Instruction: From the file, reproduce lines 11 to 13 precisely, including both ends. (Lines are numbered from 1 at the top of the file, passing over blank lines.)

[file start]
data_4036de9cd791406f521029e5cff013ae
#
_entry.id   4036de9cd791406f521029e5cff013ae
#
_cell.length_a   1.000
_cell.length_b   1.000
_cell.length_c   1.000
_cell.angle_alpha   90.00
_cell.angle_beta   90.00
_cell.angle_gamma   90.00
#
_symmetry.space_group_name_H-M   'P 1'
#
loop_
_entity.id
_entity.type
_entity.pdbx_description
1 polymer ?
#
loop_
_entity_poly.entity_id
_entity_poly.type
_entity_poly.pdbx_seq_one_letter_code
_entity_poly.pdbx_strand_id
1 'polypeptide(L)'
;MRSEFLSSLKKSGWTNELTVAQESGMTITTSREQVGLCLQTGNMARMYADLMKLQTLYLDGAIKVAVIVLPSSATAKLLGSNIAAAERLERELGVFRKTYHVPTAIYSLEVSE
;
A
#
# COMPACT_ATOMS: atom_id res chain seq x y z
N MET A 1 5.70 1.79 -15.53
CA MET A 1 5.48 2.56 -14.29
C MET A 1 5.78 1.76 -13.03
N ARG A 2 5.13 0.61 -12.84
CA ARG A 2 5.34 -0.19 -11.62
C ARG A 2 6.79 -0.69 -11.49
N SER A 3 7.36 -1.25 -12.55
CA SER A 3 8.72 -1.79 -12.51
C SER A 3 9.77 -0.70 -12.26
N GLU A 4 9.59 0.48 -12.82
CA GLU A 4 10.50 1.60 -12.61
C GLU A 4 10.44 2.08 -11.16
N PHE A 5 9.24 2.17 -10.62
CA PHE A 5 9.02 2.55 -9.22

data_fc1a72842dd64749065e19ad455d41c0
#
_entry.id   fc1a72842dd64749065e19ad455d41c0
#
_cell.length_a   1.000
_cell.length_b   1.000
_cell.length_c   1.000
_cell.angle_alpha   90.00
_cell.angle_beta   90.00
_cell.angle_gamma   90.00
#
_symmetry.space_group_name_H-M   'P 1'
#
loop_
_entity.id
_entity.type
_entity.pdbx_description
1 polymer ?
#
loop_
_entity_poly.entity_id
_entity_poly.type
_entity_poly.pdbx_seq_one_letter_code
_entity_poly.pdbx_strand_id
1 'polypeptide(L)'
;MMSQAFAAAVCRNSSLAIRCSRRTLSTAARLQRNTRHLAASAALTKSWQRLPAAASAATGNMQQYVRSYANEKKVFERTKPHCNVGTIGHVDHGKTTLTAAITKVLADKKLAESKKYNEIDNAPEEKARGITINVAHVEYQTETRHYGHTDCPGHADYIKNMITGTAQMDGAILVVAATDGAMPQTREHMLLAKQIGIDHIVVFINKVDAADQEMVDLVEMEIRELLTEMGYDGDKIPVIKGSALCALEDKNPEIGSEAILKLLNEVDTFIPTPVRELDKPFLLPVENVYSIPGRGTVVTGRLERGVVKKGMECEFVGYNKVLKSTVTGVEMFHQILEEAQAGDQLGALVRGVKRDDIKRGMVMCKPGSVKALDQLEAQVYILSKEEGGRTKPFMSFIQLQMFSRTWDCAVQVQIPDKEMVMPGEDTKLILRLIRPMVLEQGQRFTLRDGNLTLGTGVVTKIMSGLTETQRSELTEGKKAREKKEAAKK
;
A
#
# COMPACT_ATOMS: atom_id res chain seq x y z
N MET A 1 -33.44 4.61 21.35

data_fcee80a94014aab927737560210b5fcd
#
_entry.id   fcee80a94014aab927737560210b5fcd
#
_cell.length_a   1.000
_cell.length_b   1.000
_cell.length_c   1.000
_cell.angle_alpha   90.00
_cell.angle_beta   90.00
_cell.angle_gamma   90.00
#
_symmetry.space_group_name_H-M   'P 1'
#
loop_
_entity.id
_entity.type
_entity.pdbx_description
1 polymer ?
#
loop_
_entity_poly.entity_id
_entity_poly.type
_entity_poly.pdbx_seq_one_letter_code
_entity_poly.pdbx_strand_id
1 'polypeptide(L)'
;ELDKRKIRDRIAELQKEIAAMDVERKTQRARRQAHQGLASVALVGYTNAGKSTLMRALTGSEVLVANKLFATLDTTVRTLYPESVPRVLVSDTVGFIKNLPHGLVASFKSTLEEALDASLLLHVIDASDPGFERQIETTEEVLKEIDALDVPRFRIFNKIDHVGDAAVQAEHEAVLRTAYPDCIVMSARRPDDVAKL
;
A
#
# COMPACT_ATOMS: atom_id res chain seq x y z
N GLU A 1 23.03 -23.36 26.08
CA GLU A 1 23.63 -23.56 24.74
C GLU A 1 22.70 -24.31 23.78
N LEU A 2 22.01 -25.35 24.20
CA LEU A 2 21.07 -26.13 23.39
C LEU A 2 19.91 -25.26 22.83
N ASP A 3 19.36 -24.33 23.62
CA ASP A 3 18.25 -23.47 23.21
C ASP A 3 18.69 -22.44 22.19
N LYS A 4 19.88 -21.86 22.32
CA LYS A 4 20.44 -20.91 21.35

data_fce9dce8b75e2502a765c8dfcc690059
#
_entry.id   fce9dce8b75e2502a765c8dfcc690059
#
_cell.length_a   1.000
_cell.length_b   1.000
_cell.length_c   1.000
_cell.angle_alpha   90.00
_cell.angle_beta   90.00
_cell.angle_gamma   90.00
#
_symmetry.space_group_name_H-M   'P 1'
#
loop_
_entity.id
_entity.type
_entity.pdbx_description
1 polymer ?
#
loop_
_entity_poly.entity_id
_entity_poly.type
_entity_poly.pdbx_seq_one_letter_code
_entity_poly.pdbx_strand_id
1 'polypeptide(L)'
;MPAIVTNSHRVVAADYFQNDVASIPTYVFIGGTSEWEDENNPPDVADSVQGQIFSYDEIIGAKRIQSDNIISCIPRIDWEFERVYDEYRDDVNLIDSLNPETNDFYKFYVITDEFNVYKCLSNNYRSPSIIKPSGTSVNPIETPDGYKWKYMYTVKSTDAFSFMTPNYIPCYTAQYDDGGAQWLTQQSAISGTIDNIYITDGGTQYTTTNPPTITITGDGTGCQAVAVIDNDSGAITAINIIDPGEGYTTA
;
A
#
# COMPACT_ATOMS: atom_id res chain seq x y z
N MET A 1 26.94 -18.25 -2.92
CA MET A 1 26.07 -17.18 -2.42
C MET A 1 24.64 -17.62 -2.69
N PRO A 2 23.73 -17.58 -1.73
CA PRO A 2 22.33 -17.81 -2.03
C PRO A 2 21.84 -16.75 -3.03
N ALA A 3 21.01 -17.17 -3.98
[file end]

#
_symmetry.space_group_name_H-M   'P 1'
#